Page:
by Alice Maurice
It has been a long time since Will Smith slapped Chris Rock at the Oscars. It’s been two whole months – by today’s standards, an eternity. Even after a week, it had been thoroughly washed and rinsed in the news cycle. Comedian Jerrod Carmichael, hosting SNL only six days later, vowed that he was more than over it. He opened his monologue with a defiant declaration: “I’m not gonna talk about it.” He was all talked out, he said, and he seemed to speak for us all when he noted that, even on day six, it already felt like it had happened a long time ago: “It feels like we’ve been living in the wake of it our entire lives.” In a way, we have.
For me, this very twenty-first century media event —a real act of violence, watched live by millions and almost instantly immortalized in jokes and memes — takes its place as part of the tangled history of the face on screen.
In particular, the incident made me think of slaps (and all sorts of other violence done to the face) in the history of both comedy and drama in cinema. Slapping and generally mistreating the face has been a staple of slapstick comedy since the beginning: its iconic gag is, after all, the “pie in the face” (perfected and raised to perhaps its highest form in the teens by the Keystone Film Company). But not everyone found it funny: it is said that American media mogul William Randolph Hearst became incensed on the set of a King Vidor movie when he found out that his wife, Marion Davies — who had made the successful transition from dramatic actress to comedienne in the 1920s — was slated to be on the receiving end of a pie in the face. According to Vidor, Hearst wouldn’t allow it, no matter how much he pleaded. Apparently this was seen as too insulting, too unbecoming, too violent – just too much. In the end, they decided to spray seltzer in her face instead. Perhaps when it came to Hollywood, Hearst knew that even for a comedienne, a pretty face was serious business – or as they were fond of saying back then: “Her face was her fortune.”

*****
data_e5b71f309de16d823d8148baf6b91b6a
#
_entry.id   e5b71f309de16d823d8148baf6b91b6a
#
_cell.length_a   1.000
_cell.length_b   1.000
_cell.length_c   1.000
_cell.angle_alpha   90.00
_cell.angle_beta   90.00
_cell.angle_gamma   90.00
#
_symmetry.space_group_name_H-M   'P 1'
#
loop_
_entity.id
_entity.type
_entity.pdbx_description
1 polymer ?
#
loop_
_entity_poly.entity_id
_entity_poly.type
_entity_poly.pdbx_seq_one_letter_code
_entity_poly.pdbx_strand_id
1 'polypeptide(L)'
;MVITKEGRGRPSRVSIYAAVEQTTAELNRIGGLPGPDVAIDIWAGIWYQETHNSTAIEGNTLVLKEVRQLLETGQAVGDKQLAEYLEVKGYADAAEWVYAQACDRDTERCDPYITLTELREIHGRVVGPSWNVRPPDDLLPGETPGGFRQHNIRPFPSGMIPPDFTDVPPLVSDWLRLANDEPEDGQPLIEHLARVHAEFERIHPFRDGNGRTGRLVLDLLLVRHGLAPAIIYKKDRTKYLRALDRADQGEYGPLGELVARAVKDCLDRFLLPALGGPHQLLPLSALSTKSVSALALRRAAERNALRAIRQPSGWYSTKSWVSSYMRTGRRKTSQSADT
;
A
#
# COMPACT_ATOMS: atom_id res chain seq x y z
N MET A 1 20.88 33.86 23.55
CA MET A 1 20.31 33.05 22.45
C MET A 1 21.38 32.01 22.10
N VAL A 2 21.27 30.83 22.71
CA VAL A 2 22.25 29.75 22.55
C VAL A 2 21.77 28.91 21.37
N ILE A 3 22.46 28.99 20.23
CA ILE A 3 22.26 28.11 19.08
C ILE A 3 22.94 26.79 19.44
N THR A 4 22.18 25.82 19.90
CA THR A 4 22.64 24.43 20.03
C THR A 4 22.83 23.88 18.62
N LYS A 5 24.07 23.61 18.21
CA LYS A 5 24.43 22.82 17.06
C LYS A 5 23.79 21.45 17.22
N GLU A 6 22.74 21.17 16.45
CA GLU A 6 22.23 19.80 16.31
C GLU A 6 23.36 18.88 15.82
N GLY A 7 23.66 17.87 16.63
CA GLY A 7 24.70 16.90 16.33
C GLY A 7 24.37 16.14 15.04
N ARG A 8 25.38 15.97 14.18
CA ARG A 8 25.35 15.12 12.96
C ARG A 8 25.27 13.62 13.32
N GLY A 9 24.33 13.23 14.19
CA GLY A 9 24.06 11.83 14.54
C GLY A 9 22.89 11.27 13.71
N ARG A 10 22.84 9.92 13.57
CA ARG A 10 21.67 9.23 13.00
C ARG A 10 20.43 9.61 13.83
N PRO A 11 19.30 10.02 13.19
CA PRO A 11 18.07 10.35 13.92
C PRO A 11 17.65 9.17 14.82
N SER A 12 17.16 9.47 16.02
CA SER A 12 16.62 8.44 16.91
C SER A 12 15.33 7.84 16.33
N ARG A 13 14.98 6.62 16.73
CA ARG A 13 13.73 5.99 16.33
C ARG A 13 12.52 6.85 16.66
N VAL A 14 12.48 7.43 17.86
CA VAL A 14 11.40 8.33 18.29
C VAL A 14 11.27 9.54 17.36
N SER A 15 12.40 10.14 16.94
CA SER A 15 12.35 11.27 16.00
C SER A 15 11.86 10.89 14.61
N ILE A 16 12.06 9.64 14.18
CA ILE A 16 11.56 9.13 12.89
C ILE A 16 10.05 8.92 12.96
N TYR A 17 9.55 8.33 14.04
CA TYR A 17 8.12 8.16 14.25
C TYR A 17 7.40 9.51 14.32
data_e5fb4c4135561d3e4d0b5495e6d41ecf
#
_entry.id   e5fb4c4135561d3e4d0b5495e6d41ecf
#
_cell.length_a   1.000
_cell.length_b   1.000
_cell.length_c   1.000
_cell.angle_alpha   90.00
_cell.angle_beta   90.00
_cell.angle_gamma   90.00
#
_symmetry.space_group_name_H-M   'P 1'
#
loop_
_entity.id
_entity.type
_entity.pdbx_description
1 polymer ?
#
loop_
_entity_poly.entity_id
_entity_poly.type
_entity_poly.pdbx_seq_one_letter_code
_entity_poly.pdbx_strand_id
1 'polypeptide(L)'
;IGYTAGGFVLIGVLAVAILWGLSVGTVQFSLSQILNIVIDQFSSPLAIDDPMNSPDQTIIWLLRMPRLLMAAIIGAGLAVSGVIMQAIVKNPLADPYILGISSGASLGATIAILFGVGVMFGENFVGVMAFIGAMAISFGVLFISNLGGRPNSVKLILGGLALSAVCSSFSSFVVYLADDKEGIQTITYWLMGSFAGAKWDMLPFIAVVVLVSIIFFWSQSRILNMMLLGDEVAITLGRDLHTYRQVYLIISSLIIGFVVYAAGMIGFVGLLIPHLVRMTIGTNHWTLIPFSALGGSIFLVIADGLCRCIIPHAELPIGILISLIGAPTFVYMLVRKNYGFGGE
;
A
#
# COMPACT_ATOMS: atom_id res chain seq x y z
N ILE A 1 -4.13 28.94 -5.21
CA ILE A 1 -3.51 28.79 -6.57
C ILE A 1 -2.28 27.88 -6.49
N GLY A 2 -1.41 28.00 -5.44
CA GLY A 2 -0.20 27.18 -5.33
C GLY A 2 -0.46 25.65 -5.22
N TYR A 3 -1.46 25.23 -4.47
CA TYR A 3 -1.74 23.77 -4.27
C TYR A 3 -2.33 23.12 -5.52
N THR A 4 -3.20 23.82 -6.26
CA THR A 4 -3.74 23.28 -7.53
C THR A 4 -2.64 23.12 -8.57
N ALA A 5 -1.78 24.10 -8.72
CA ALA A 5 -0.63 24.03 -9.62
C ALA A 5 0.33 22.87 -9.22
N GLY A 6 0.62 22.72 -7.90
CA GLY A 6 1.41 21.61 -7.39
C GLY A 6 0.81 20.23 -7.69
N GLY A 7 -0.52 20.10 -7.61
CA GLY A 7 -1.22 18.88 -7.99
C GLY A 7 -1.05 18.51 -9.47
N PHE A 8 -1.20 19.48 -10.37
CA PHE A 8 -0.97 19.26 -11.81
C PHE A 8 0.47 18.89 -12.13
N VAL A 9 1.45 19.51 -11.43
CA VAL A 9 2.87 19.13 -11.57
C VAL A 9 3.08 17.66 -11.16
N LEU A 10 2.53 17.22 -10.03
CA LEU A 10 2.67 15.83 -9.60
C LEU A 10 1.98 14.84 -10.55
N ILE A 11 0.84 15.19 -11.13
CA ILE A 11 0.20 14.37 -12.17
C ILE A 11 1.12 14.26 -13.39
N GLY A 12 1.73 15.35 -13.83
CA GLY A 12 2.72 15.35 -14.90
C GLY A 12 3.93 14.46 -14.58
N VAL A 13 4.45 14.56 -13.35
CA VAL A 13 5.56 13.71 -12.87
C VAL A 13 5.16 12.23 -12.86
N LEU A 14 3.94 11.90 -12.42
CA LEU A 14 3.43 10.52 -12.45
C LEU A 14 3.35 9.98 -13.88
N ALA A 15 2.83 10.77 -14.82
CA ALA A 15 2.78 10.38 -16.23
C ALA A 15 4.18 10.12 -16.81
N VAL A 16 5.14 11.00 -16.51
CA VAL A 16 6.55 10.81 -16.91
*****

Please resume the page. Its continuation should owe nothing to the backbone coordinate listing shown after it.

Such facial antics were reserved for comedies, while the closeup of the face in film dramas became the crucial, definitive shot of the cinema, establishing character psychology and motivation, as well as iconic, glamourous stardom. Again, serious business. And yet the serious, sacred nature of the face is precisely what gives the slap (or the custard pie) its power.
But the slap was also played for pathos. The meaning of the slap is perhaps most poignantly and cruelly explored in the 1924 silent film He Who Gets Slapped (Victor Sjöström), one of the most successful films of its day. It featured Lon Chaney (the “man of a thousand faces”), who spends much of the film in clown makeup performing his signature act: being slapped repeatedly by the other circus performers while the audience roars with laughter. It’s a masochistic tour-de-force, born from emotional pain. Early on in the film, Chaney’s character, a scientist, is betrayed by his wife and humiliated in front of his peers, as his patron (his wife’s lover) takes credit for his work and dismisses him with a slap. And so he goes behind the clown’s mask, replaying his humiliation over and over again. In the film, the slap functions as the ultimate sign of emasculation.
The need to don a mask makes sense when the face is attacked. A slap is a gesture: to slap the face is a sign of disrespect, of silencing and dismissal – a kind of erasure. It erases the face (or the expression on the face) and the personality behind it. That seemed to be Smith’s objective: to wipe the smile off Rock’s face, to slap the joke out of his mouth. It did seem to silence him, at first. We didn’t hear much from the man who got slapped (though we heard plenty from the slapper). At his first post-Oscars stand-up gig, he didn’t talk about it; instead, he said he was “still processing it.” A month later, he got his chance. After a man tried to attack Dave Chappelle during a comedy show in Los Angeles, Rock, who was also there, quipped, “Was that Will Smith?” Comedy is all about timing.
The fact that this was all about comedy suggests the intimate relation between laughter and tears, comedy and pain. In the history of cinema, attacks on the face have straddled the boundary between comedy/grotesquerie and drama/pathos. As theorists from Georg Simmel to Gilles Deleuze have told us, the face – as the site of expression and identity and the locus of speech – has the power to signify like nothing else. A slap in the face (the phrase itself a synonym for insult) still has the power to jolt us, to make us recoil, even if we are just spectators to the act.
About the Book
This book will consider the screen face from a variety of perspectives, across time periods and media, bringing together essays on topics ranging from early cinema to contemporary digital media – from photogénie to facial recognition, celebrity culture to digital creatures. It explores how screen culture builds on and complicates our urge to search the face for answers to our most intractable questions.
About the Author
Dr Alice Maurice is an Associate Professor of English and Cinema Studies at University of Toronto.
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